Details Advice: Talking Points

Simplicity and planning are words to live by when personalizing your vows. defines “vow” as “a solemn promise, pledge or personal commitment.” On your wedding day, you and your fiancé will make a vow before family, friends and witnesses to live together in love for the rest of your lives. And some couples use their wedding vows as a way to personalize the wedding ceremony.

Traditionally, wedding officiants develop standard ceremonies for the weddings they perform. However, many will let you create your own vows. The Rev. Kevin Knox of A Beautiful Ceremony in Orlando has been performing wedding ceremonies for nearly 30 years. He encourages couples to write their own vows while keeping in mind the KISS principle – keep it simple, sweetie. “Start organizing your thoughts and feelings on paper but don’t try to say it all,” he explains. “Write short, simple statements.”

Follow these simple tips to help create wedding vows that are uniquely yours.

Talk to your fiancé.
Make sure he’s comfortable with writing vows for the ceremony. Decide if you’ll write one set of vows that you and your future spouse will both use or if you’ll each write separate vows. Determine the tone you’d like your vows to set: Are they going to be short and sweet, longer and lyrical, a bit funny, religious, romantic? Will you be tweaking the traditional wedding vows or writing something completely unique? Knox suggests that you don’t try to memorize your vows or try to ad lib while at the altar. It’s perfectly all right to have a cheat sheet in your hand as you share the vows.

Make a plan.
Ask your wedding officiant whether his or her ceremony will allow you to personalize your vows. If the officiant agrees, ask for his or her guidance. Remember, wedding officiants have performed many weddings and they can offer advice about the words and phrases you choose. Knox suggests stating your vows in a positive statement. Instead of saying “I’ll never be unfaithful” say “I will always be faithful.” There are several different types of vows to consider, such as repeat vows. These are most common and can be a lot easier than reading your own vows out loud, according to Knox. “Repeat vows can be designed so that you each repeat them separately or you can repeat them at the same time while looking into each other’s eyes,” explains Knox. “It’s a good idea to have your officiant review the vows for any expert advice they can offer.”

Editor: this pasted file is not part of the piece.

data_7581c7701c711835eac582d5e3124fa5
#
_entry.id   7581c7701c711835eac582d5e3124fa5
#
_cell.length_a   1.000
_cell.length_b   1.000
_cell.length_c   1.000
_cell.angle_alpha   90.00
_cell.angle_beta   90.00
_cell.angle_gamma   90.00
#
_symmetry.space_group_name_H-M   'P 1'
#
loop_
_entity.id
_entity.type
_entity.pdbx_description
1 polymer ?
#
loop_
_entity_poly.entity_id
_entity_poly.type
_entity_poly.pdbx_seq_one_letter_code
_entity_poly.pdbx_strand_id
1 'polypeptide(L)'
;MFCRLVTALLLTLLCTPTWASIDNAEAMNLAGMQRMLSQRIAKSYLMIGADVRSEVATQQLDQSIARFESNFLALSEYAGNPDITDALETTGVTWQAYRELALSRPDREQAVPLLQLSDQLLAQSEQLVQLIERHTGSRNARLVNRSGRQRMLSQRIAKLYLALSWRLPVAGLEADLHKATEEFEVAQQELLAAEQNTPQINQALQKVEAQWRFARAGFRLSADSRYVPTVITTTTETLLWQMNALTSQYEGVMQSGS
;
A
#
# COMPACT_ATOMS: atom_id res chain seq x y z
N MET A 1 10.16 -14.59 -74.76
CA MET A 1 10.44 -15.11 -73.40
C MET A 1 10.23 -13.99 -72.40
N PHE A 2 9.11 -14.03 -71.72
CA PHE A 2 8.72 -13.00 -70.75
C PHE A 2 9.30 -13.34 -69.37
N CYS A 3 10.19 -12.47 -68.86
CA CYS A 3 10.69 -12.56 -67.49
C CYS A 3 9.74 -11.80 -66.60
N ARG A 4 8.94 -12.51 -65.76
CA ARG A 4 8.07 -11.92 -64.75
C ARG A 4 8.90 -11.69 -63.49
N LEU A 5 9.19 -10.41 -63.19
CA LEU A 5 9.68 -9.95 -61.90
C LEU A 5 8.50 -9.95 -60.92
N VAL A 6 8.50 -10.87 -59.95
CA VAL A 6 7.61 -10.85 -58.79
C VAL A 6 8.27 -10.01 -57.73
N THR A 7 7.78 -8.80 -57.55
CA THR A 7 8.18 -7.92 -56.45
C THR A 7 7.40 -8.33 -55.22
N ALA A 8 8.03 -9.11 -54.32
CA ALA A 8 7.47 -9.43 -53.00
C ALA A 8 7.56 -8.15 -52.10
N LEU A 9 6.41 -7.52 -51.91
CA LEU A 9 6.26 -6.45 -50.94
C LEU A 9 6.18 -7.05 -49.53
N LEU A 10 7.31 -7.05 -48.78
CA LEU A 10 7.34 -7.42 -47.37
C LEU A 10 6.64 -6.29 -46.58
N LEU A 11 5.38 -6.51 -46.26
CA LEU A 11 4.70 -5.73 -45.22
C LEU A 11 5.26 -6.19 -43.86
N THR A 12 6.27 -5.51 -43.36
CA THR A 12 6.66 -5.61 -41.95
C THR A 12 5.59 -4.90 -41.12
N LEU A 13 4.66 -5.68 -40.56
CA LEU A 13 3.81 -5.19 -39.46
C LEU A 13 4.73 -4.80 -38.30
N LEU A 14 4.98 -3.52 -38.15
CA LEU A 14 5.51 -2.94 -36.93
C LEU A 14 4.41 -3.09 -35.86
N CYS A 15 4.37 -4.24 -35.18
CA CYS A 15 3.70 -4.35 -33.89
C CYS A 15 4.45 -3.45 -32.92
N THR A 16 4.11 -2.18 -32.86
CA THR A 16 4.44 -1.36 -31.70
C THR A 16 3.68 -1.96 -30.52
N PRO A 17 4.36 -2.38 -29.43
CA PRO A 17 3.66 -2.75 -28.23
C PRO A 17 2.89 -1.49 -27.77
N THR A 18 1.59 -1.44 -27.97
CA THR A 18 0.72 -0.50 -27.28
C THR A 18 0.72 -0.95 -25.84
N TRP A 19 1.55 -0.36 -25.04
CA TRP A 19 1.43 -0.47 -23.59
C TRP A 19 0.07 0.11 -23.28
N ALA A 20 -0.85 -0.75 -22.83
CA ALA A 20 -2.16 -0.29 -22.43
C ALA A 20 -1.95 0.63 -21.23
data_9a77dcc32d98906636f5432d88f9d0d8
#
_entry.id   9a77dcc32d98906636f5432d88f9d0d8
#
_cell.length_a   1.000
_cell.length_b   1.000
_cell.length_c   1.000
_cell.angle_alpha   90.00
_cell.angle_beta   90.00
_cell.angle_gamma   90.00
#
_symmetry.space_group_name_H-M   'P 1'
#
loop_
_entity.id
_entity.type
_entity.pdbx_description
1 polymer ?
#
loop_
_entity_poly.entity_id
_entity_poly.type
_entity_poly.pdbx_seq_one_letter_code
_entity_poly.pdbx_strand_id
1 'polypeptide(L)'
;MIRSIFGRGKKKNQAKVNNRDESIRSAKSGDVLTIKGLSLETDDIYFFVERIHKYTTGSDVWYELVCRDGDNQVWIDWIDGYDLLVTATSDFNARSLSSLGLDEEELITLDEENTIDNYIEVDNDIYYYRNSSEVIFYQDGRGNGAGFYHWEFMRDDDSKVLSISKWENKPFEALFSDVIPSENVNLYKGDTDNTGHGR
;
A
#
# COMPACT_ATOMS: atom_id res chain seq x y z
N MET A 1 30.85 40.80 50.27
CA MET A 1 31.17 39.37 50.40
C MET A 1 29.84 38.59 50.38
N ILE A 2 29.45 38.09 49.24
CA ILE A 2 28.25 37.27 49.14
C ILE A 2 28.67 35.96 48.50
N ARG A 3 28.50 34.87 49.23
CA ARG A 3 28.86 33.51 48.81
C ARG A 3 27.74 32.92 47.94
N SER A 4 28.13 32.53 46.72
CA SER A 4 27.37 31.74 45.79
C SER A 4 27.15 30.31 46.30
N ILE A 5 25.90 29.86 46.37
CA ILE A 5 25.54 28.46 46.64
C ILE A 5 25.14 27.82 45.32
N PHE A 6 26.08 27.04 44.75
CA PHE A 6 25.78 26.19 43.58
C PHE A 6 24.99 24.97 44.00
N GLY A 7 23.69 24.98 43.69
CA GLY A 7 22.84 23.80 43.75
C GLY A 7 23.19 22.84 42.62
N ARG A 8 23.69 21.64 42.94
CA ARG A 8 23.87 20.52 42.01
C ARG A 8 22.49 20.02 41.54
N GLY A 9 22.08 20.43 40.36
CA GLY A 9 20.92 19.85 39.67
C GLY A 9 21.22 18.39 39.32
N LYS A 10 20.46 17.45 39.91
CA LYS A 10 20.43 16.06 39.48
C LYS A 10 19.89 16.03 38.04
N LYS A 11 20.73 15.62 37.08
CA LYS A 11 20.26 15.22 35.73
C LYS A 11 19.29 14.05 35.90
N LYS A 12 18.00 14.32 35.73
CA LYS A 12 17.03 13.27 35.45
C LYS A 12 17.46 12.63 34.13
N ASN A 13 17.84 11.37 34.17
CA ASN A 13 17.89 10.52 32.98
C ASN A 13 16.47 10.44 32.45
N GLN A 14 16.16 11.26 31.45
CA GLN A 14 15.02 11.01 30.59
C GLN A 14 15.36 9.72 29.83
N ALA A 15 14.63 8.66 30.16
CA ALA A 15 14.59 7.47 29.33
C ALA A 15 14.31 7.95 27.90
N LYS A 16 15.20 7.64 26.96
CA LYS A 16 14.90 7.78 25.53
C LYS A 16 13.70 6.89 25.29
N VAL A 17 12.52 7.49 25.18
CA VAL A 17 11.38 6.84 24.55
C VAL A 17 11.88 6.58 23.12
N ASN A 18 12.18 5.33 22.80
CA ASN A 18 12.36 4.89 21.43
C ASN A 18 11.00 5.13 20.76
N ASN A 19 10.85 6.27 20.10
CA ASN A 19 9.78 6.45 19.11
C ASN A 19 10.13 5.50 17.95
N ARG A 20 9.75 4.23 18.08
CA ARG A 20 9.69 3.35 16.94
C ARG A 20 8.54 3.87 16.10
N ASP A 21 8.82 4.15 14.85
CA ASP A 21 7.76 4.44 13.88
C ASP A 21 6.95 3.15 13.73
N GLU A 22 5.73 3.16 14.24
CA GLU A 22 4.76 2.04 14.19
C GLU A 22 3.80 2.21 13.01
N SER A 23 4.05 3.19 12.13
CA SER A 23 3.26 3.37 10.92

Do your research.
There are chapters in many wedding planning books about the vows as well as entire books and online articles dedicated to writing unique vows. These resources include questionnaires to help you define your relationship, ideas for themes and even specific phrases that can be strung together to create elegant sounding vows. Knox’ A Beautiful Ceremony provides a ceremony planning kit. “There are also helpful websites that will list some good questions to get your writing juices flowing,” Knox says. “Your answers to these questions will probably give you more vow content than you need.”

Borrow from the experts.
Visit your local library, bookstore or browse the Web to find love song lyrics, poems, quotes and religious phrases that reflect your relationship. Use these sources as inspiration or select direct quotes. “Sometimes you will struggle to say something in your vows and you’ll find that someone has already said it in a perfect manner,” Knox says.

Write and rewrite your vows.
Compose your vows at least a week before your wedding rehearsal. Read them aloud to make sure the words flow properly and you’re not repeating the same words or phrases. Tweak as necessary, and remember to keep it simple. Feel free to share your vows with your fiancé and anyone close to you to get their input.

Take a cheat sheet.
If you’re doing repeated vows, make sure your officiant has a copy. If not and you’ve memorized your vows, still bring a written copy to the ceremony. You may become nervous and forget what you’re supposed to say; reading your vows is completely acceptable.

Make your vows a keepsake.
Print your vows on paper that coordinates with the rest of your printed materials and add them to your wedding album.

Your wedding vows are your promise to create a life together with your partner. What you say is important for defining who you are today and who you hope to become as a couple. By creating your own vows, you can personalize your ceremony to reflect the relationship you’ve developed that has led you to this most important day.

Categories: Details